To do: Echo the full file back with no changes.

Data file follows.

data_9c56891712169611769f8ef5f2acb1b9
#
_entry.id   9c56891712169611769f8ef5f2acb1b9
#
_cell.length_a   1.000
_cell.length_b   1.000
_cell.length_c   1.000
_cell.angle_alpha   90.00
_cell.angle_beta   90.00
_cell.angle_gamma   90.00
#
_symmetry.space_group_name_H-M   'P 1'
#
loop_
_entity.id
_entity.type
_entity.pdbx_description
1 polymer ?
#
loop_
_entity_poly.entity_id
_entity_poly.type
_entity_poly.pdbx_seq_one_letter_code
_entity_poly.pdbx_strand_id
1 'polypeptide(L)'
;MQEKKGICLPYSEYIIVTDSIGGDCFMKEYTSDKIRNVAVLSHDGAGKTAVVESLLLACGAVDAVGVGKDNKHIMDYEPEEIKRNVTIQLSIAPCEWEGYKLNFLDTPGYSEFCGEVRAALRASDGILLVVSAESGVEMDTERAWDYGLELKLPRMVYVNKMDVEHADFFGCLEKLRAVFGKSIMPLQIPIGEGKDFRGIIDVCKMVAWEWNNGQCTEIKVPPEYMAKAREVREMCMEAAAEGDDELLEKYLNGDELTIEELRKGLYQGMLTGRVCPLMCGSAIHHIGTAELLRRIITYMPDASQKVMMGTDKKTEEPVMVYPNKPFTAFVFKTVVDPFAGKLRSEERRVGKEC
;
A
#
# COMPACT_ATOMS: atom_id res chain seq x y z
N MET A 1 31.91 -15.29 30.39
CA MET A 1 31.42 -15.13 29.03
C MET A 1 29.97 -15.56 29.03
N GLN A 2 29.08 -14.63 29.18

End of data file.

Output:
data_9c56891712169611769f8ef5f2acb1b9
#
_entry.id   9c56891712169611769f8ef5f2acb1b9
#
_cell.length_a   1.000
_cell.length_b   1.000
_cell.length_c   1.000
_cell.angle_alpha   90.00
_cell.angle_beta   90.00
_cell.angle_gamma   90.00
#
_symmetry.space_group_name_H-M   'P 1'
#
loop_
_entity.id
_entity.type
_entity.pdbx_description
1 polymer ?
#
loop_
_entity_poly.entity_id
_entity_poly.type
_entity_poly.pdbx_seq_one_letter_code
_entity_poly.pdbx_strand_id
1 'polypeptide(L)'
;MQEKKGICLPYSEYIIVTDSIGGDCFMKEYTSDKIRNVAVLSHDGAGKTAVVESLLLACGAVDAVGVGKDNKHIMDYEPEEIKRNVTIQLSIAPCEWEGYKLNFLDTPGYSEFCGEVRAALRASDGILLVVSAESGVEMDTERAWDYGLELKLPRMVYVNKMDVEHADFFGCLEKLRAVFGKSIMPLQIPIGEGKDFRGIIDVCKMVAWEWNNGQCTEIKVPPEYMAKAREVREMCMEAAAEGDDELLEKYLNGDELTIEELRKGLYQGMLTGRVCPLMCGSAIHHIGTAELLRRIITYMPDASQKVMMGTDKKTEEPVMVYPNKPFTAFVFKTVVDPFAGKLRSEERRVGKEC
;
A
#
# COMPACT_ATOMS: atom_id res chain seq x y z
N MET A 1 31.91 -15.29 30.39
CA MET A 1 31.42 -15.13 29.03
C MET A 1 29.97 -15.56 29.03
N GLN A 2 29.08 -14.63 29.18